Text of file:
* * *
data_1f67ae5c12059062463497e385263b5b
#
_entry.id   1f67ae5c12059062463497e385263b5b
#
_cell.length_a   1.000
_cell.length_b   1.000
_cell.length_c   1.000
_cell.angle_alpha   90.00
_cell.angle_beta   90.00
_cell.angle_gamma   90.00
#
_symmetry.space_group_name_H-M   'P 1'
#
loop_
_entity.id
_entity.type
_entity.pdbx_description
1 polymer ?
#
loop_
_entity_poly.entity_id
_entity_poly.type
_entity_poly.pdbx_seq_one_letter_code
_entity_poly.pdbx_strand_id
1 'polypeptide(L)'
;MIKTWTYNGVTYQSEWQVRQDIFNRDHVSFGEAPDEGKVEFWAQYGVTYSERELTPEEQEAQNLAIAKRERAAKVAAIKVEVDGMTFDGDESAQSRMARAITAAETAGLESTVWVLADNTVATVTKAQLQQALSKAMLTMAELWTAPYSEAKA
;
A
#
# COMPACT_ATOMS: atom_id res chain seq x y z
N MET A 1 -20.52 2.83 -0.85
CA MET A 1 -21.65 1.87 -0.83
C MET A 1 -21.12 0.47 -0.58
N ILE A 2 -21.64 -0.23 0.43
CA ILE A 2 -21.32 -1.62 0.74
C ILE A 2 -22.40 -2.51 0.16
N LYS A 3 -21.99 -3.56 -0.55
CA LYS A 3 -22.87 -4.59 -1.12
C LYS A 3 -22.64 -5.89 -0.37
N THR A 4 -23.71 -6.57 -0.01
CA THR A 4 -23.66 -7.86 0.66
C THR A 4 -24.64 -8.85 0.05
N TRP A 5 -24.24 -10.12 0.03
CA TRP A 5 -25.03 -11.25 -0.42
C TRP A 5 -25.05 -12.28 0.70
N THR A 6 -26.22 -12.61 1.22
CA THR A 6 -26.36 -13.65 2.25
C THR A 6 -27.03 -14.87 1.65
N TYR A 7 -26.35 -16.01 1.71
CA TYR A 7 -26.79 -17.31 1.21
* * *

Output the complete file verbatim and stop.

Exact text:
data_1f67ae5c12059062463497e385263b5b
#
_entry.id   1f67ae5c12059062463497e385263b5b
#
_cell.length_a   1.000
_cell.length_b   1.000
_cell.length_c   1.000
_cell.angle_alpha   90.00
_cell.angle_beta   90.00
_cell.angle_gamma   90.00
#
_symmetry.space_group_name_H-M   'P 1'
#
loop_
_entity.id
_entity.type
_entity.pdbx_description
1 polymer ?
#
loop_
_entity_poly.entity_id
_entity_poly.type
_entity_poly.pdbx_seq_one_letter_code
_entity_poly.pdbx_strand_id
1 'polypeptide(L)'
;MIKTWTYNGVTYQSEWQVRQDIFNRDHVSFGEAPDEGKVEFWAQYGVTYSERELTPEEQEAQNLAIAKRERAAKVAAIKVEVDGMTFDGDESAQSRMARAITAAETAGLESTVWVLADNTVATVTKAQLQQALSKAMLTMAELWTAPYSEAKA
;
A
#
# COMPACT_ATOMS: atom_id res chain seq x y z
N MET A 1 -20.52 2.83 -0.85
CA MET A 1 -21.65 1.87 -0.83
C MET A 1 -21.12 0.47 -0.58
N ILE A 2 -21.64 -0.23 0.43
CA ILE A 2 -21.32 -1.62 0.74
C ILE A 2 -22.40 -2.51 0.16
N LYS A 3 -21.99 -3.56 -0.55
CA LYS A 3 -22.87 -4.59 -1.12
C LYS A 3 -22.64 -5.89 -0.37
N THR A 4 -23.71 -6.57 -0.01
CA THR A 4 -23.66 -7.86 0.66
C THR A 4 -24.64 -8.85 0.05
N TRP A 5 -24.24 -10.12 0.03
CA TRP A 5 -25.03 -11.25 -0.42
C TRP A 5 -25.05 -12.28 0.70
N THR A 6 -26.22 -12.61 1.22
CA THR A 6 -26.36 -13.65 2.25
C THR A 6 -27.03 -14.87 1.65
N TYR A 7 -26.35 -16.01 1.71
CA TYR A 7 -26.79 -17.31 1.21